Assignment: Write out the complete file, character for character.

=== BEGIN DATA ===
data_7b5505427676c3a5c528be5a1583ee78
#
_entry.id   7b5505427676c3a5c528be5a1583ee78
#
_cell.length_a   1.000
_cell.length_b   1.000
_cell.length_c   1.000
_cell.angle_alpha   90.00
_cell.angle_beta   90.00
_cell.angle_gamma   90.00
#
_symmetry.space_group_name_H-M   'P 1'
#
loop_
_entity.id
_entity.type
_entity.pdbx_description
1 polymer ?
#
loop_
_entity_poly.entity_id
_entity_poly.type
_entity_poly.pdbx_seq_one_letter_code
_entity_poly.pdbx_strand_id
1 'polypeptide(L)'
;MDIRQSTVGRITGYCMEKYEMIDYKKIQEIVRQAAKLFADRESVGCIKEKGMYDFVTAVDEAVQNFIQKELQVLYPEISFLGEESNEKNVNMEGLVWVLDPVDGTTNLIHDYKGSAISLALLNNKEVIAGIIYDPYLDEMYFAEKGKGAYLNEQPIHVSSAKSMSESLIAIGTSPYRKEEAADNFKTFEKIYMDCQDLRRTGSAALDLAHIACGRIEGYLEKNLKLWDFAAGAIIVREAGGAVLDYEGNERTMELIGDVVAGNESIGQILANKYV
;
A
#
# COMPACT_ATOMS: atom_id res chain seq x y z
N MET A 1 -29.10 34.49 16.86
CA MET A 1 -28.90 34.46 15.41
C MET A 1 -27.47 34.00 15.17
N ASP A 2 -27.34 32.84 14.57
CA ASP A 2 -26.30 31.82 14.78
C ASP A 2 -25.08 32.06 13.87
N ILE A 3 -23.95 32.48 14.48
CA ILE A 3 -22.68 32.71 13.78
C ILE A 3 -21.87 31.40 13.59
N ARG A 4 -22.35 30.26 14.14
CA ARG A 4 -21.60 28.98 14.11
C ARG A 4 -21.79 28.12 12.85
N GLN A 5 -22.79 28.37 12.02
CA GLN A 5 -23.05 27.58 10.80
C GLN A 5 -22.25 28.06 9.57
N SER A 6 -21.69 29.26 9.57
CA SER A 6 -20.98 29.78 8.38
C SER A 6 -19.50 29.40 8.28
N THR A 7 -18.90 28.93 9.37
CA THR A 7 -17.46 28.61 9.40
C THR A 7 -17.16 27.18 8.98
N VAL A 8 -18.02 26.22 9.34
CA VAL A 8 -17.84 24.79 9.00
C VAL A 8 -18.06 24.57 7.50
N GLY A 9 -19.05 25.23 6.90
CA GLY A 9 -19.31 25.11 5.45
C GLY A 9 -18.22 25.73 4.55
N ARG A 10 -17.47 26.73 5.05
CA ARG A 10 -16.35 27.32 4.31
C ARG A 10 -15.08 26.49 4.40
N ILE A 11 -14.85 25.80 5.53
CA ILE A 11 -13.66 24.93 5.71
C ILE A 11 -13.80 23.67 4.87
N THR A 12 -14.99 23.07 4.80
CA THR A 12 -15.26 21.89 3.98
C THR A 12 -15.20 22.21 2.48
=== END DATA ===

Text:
data_7b5505427676c3a5c528be5a1583ee78
#
_entry.id   7b5505427676c3a5c528be5a1583ee78
#
_cell.length_a   1.000
_cell.length_b   1.000
_cell.length_c   1.000
_cell.angle_alpha   90.00
_cell.angle_beta   90.00
_cell.angle_gamma   90.00
#
_symmetry.space_group_name_H-M   'P 1'
#
loop_
_entity.id
_entity.type
_entity.pdbx_description
1 polymer ?
#
loop_
_entity_poly.entity_id
_entity_poly.type
_entity_poly.pdbx_seq_one_letter_code
_entity_poly.pdbx_strand_id
1 'polypeptide(L)'
;MDIRQSTVGRITGYCMEKYEMIDYKKIQEIVRQAAKLFADRESVGCIKEKGMYDFVTAVDEAVQNFIQKELQVLYPEISFLGEESNEKNVNMEGLVWVLDPVDGTTNLIHDYKGSAISLALLNNKEVIAGIIYDPYLDEMYFAEKGKGAYLNEQPIHVSSAKSMSESLIAIGTSPYRKEEAADNFKTFEKIYMDCQDLRRTGSAALDLAHIACGRIEGYLEKNLKLWDFAAGAIIVREAGGAVLDYEGNERTMELIGDVVAGNESIGQILANKYV
;
A
#
# COMPACT_ATOMS: atom_id res chain seq x y z
N MET A 1 -29.10 34.49 16.86
CA MET A 1 -28.90 34.46 15.41
C MET A 1 -27.47 34.00 15.17
N ASP A 2 -27.34 32.84 14.57
CA ASP A 2 -26.30 31.82 14.78
C ASP A 2 -25.08 32.06 13.87
N ILE A 3 -23.95 32.48 14.48
CA ILE A 3 -22.68 32.71 13.78
C ILE A 3 -21.87 31.40 13.59
N ARG A 4 -22.35 30.26 14.14
CA ARG A 4 -21.60 28.98 14.11
C ARG A 4 -21.79 28.12 12.85
N GLN A 5 -22.79 28.37 12.02
CA GLN A 5 -23.05 27.58 10.80
C GLN A 5 -22.25 28.06 9.57
N SER A 6 -21.69 29.26 9.57
CA SER A 6 -20.98 29.78 8.38
C SER A 6 -19.50 29.40 8.28
N THR A 7 -18.90 28.93 9.37
CA THR A 7 -17.46 28.61 9.40
C THR A 7 -17.16 27.18 8.98
N VAL A 8 -18.02 26.22 9.34
CA VAL A 8 -17.84 24.79 9.00
C VAL A 8 -18.06 24.57 7.50
N GLY A 9 -19.05 25.23 6.90
CA GLY A 9 -19.31 25.11 5.45
C GLY A 9 -18.22 25.73 4.55
N ARG A 10 -17.47 26.73 5.05
CA ARG A 10 -16.35 27.32 4.31
C ARG A 10 -15.08 26.49 4.40
N ILE A 11 -14.85 25.80 5.53
CA ILE A 11 -13.66 24.93 5.71
C ILE A 11 -13.80 23.67 4.87
N THR A 12 -14.99 23.07 4.80
CA THR A 12 -15.26 21.89 3.98
C THR A 12 -15.20 22.21 2.48